The National Endowment for the Humanities has approved an award of $240,312 in support of The Alexandria Archive Institute/Open Context’s (AAI/OC) Institute for Advanced Topics in the Digital Humanities, entitled Networking Archaeological Data and Communities.
This project builds on our long-term efforts to make data publishing more inclusive and more consistent with professional standards of good conduct, and on our achievements in data literacy instruction (see ongoing discussions about our professional development program and our educational resources). This institute will provide professional development opportunities for archaeologists, especially early career researchers, faculty, librarians, support staff, and public archaeologists from underrepresented communities. By focusing our efforts on these types of individuals, who often do not have access to these critical resources through their own institutions, we hope to foster a more accessible network of colleagues and develop a more equitable cache of resources around archaeological data literacy.
For data to be meaningfully preserved and used in intellectually rigorous ways, they must be integrated into all aspects of archaeological practice, including ethics, publishing, outreach, and teaching. In virtual meetings and in-person workshops over a two-year period, participants will work with our expert team of faculty to bridge theoretical and practical aspects of data. They will develop ethically appropriate data management plans, prepare data for publication, begin designing public-facing digital projects or pedagogical resources, and contribute to an open access Data Literacy for Archaeologists Practice Guide. Thus, this institute will catalyze collaborative outcomes and those driven by the needs of individual participants.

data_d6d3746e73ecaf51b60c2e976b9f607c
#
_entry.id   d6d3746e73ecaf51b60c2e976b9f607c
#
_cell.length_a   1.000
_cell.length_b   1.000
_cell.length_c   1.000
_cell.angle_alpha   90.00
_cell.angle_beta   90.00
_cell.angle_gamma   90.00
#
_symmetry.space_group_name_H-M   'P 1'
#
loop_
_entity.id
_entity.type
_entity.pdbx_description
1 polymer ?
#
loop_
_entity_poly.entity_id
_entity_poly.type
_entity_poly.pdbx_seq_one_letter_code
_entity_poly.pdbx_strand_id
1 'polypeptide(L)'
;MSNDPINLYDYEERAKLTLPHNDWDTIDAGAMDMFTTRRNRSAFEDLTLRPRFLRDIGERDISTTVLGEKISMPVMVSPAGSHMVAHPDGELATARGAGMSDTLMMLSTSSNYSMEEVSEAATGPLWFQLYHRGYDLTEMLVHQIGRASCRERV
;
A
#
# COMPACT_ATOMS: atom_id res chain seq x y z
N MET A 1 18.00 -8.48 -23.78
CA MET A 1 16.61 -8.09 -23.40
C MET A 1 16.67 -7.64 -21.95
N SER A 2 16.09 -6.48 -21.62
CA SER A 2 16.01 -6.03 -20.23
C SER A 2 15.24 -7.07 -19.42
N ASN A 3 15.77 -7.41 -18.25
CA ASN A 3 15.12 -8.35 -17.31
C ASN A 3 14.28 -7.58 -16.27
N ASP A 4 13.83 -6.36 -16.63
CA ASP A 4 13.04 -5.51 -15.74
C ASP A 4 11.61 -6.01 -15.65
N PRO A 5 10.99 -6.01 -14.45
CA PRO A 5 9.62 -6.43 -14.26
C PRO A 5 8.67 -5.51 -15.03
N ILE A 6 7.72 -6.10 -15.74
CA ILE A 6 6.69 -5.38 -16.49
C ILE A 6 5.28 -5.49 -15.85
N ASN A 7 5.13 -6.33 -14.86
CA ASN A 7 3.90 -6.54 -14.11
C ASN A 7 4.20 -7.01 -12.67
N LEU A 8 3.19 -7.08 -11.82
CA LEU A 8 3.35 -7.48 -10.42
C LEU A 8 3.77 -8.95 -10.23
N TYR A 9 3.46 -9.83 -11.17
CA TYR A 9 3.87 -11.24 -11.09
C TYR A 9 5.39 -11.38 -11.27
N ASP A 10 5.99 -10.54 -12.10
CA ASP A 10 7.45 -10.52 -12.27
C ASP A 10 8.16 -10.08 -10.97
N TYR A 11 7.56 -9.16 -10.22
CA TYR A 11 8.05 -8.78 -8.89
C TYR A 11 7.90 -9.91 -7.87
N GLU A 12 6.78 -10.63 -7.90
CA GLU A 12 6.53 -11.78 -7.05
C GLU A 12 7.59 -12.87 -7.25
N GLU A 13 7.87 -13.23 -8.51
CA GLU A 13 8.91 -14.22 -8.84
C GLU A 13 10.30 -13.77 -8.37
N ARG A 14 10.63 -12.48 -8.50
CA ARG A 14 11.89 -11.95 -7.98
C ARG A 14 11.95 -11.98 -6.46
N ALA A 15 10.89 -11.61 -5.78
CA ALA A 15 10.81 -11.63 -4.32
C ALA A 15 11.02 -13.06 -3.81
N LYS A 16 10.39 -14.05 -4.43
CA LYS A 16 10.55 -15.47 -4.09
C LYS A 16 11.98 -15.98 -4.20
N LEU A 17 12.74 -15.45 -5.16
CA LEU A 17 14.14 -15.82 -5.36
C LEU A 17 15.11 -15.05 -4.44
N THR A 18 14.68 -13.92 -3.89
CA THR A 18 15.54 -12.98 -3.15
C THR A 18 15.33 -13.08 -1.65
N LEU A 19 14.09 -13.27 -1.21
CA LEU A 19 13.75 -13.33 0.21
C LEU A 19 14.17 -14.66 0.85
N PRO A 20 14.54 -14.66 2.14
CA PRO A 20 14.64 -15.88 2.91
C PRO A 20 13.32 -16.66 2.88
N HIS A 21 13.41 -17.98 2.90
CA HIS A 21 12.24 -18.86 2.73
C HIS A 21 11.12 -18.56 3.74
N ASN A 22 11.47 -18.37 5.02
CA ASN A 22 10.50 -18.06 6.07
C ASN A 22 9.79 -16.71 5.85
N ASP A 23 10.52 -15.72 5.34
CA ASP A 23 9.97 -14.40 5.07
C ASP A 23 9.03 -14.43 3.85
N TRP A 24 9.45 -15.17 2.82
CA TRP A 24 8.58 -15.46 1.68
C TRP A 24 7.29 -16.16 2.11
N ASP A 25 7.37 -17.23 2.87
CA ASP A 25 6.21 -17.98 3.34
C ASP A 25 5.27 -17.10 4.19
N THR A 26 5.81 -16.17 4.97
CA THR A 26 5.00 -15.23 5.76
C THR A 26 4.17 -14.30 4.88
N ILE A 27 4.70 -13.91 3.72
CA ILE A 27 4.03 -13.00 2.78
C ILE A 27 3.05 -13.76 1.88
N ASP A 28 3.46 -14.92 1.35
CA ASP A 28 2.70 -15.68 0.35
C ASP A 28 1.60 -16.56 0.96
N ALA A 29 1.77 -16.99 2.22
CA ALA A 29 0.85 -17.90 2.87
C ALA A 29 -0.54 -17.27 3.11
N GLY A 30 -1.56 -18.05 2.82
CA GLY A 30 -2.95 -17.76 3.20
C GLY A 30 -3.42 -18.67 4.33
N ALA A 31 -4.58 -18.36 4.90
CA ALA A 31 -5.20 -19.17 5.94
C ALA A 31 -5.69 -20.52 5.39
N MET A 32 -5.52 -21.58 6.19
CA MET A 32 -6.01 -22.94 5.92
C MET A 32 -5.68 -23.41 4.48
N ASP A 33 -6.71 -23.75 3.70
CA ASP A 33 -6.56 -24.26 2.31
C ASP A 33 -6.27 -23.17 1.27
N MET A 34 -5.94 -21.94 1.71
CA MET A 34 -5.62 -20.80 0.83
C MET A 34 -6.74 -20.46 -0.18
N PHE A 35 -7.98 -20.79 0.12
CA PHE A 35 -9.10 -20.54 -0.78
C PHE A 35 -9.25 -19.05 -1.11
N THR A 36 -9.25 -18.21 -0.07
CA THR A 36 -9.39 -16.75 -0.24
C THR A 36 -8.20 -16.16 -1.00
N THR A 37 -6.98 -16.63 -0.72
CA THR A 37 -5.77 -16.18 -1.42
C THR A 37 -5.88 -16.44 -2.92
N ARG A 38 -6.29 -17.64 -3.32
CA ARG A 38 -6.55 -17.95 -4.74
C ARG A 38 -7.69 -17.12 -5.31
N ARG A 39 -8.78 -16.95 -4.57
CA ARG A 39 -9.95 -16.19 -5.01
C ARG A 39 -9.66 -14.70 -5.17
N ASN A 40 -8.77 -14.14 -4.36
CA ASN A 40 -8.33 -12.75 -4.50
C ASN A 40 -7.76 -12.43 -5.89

The AAI/OC Team is thrilled to have the opportunity to develop this ambitious and timely project. Over the next few months, we’ll be launching our institute website and opening up applications for participants. In the meantime, requests for more information and questions may be directed to the Project Director, Leigh Anne Lieberman (firstname.lastname@example.org).
The award was announced on Tuesday as one of 216 humanities projects nationwide that the National Endowment for the Humanities is supporting with over $31.5 million.
Any views, findings, conclusions, or recommendations expressed in this post do not necessarily represent those of the National Endowment for the Humanities.